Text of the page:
MD Anderson Cancer Center has also developed a phase I/II trial of ipilimumab and hypofractionated SBRT in patients with advanced solid malignancies (NCT02239900). The primary outcome of this study is the maximum tolerated dose of ipilimumab and SBRT. Secondary outcome measures include the effects of radiation therapy and anti–CTLA-4 on development of antitumor immunity. Patients will receive ipilimumab (3 mg/kg) combined with SBRT given at 50 Gy in 4 fractions. Importantly, the effect of timing and sequencing will also be investigated, with concurrent and sequential treatment groups. These clinical trials and others like them will help to determine whether the synergistic preclinical effects observed with radiation combined with CBI will translate into patients and improve clinical outcomes in lung cancer and patients with lung metastases.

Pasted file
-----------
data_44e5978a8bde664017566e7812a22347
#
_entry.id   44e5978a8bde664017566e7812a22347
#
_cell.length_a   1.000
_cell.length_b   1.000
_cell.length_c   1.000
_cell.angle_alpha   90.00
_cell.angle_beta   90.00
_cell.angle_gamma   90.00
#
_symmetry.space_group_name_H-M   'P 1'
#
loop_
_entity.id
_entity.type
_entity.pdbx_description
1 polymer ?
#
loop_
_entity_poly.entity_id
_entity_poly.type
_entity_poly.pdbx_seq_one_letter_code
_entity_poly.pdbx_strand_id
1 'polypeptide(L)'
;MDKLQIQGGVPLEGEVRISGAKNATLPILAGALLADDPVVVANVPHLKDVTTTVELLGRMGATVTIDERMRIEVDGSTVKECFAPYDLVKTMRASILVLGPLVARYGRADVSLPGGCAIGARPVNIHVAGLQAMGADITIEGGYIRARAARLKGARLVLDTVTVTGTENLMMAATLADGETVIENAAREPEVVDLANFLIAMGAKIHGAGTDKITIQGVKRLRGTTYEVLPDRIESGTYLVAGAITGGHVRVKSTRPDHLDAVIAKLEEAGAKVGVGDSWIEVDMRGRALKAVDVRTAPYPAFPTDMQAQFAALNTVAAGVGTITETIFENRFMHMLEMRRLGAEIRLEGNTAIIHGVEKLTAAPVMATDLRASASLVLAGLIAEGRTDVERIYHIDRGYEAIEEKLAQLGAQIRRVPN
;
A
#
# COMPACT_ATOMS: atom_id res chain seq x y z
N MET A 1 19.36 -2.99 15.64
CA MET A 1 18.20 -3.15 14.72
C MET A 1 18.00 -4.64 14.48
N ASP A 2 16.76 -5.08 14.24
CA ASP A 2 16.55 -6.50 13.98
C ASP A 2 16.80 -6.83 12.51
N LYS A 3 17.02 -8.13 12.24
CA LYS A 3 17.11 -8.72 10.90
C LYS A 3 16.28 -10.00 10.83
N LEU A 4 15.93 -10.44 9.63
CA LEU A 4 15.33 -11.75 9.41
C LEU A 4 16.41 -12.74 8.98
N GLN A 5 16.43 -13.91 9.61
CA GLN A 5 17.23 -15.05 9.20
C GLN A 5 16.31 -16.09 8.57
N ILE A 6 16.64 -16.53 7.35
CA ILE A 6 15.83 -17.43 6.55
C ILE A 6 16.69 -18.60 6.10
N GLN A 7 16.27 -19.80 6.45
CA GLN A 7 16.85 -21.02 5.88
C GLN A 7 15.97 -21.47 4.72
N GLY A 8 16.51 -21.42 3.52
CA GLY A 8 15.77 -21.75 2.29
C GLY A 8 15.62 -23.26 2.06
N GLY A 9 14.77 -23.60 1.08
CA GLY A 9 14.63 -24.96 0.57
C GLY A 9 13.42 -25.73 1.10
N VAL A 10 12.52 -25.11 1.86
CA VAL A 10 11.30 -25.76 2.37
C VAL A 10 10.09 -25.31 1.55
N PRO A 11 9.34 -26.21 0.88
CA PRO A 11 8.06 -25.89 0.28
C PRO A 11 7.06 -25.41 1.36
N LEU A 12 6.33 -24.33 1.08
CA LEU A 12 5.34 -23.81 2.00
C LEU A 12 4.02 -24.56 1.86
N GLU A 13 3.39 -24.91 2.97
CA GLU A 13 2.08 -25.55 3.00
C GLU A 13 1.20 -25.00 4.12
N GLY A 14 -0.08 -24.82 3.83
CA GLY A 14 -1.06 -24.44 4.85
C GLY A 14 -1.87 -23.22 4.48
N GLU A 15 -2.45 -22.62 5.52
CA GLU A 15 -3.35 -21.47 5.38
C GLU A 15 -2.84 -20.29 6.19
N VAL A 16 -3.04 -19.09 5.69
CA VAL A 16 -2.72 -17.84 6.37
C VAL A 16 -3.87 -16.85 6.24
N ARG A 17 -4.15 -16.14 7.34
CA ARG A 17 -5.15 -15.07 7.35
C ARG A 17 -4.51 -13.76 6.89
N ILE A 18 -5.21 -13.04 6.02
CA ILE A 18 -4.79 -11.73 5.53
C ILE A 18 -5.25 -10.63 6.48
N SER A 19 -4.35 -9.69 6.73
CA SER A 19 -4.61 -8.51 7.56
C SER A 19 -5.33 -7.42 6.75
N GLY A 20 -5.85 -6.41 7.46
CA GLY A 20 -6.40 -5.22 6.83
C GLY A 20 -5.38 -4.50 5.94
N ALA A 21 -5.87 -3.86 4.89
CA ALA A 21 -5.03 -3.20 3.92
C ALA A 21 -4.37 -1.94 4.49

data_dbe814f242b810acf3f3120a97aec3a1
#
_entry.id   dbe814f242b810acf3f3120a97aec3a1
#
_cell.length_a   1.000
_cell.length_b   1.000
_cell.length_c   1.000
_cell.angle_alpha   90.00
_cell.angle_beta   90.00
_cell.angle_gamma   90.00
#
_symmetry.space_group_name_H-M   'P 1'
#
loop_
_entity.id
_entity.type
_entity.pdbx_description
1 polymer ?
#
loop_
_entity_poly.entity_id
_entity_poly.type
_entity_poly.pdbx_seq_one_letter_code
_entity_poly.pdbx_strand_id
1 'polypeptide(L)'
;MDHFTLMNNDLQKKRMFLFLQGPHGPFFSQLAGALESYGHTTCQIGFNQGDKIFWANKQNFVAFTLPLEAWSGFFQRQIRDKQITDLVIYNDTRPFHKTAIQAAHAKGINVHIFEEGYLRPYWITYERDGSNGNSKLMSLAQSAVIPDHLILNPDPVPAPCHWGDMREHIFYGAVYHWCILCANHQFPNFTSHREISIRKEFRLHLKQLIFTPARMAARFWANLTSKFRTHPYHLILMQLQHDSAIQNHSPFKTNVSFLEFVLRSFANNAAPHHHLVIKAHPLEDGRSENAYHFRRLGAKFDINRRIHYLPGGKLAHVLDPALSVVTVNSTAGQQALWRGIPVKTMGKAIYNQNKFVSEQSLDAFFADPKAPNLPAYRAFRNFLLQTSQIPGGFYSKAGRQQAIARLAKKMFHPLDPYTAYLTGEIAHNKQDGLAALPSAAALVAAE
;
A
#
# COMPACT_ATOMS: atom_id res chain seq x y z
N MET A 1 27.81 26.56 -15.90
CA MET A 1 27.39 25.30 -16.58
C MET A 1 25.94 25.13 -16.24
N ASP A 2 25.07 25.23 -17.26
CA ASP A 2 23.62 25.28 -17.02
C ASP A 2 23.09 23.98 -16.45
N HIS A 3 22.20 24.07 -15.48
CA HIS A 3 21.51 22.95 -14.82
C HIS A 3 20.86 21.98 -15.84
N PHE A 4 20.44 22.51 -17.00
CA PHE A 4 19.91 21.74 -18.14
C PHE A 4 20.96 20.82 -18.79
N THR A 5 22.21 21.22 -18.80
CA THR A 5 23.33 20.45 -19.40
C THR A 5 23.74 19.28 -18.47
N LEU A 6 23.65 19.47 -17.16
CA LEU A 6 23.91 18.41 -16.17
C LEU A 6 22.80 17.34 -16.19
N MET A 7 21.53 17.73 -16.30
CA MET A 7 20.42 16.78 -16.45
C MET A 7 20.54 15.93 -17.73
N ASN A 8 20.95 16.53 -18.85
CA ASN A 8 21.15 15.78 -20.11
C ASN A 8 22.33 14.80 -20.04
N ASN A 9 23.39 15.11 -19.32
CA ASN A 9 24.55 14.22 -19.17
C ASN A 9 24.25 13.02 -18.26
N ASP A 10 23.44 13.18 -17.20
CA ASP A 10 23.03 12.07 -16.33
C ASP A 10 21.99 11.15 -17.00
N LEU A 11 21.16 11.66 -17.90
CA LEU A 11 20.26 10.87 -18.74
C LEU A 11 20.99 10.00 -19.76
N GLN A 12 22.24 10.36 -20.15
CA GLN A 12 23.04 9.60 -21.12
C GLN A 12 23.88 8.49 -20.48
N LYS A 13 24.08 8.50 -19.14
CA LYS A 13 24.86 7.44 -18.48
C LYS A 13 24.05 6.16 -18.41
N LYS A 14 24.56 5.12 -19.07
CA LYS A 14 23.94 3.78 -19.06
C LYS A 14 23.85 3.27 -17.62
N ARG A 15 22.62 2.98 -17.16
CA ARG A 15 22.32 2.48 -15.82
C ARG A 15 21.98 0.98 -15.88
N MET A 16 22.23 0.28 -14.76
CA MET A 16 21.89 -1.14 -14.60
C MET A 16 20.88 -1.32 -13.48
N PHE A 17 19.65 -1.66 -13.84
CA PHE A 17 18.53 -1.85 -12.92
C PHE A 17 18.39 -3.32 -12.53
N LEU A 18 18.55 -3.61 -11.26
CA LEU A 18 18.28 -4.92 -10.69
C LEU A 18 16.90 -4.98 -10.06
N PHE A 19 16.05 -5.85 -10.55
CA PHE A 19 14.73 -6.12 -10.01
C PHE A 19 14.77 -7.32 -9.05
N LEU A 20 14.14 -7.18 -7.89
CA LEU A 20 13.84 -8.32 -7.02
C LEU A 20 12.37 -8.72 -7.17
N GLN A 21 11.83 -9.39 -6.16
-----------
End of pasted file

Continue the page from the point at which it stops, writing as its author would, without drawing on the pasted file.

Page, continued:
Radiation Combined with Immunotherapy in Prostate Cancer

Prostate cancer is the most common cancer diagnosed in men in the United States and the second leading cause of cancer-related mortality. The vast majority of patients are diagnosed at early stages, when the disease is organ-confined. For those men who require therapy, the primary therapeutic treatment approaches are surgical resection or a course of radiation therapy with or without androgen deprivation therapy, depending on risk stratification. Although conventionally fractionated external beam radiation or brachytherapy are the standard radiation options, SBRT is under active study for definitive treatment of organ-confined prostate cancer. Long-term toxicity and outcomes data for prostate SBRT are being collected and are maturing.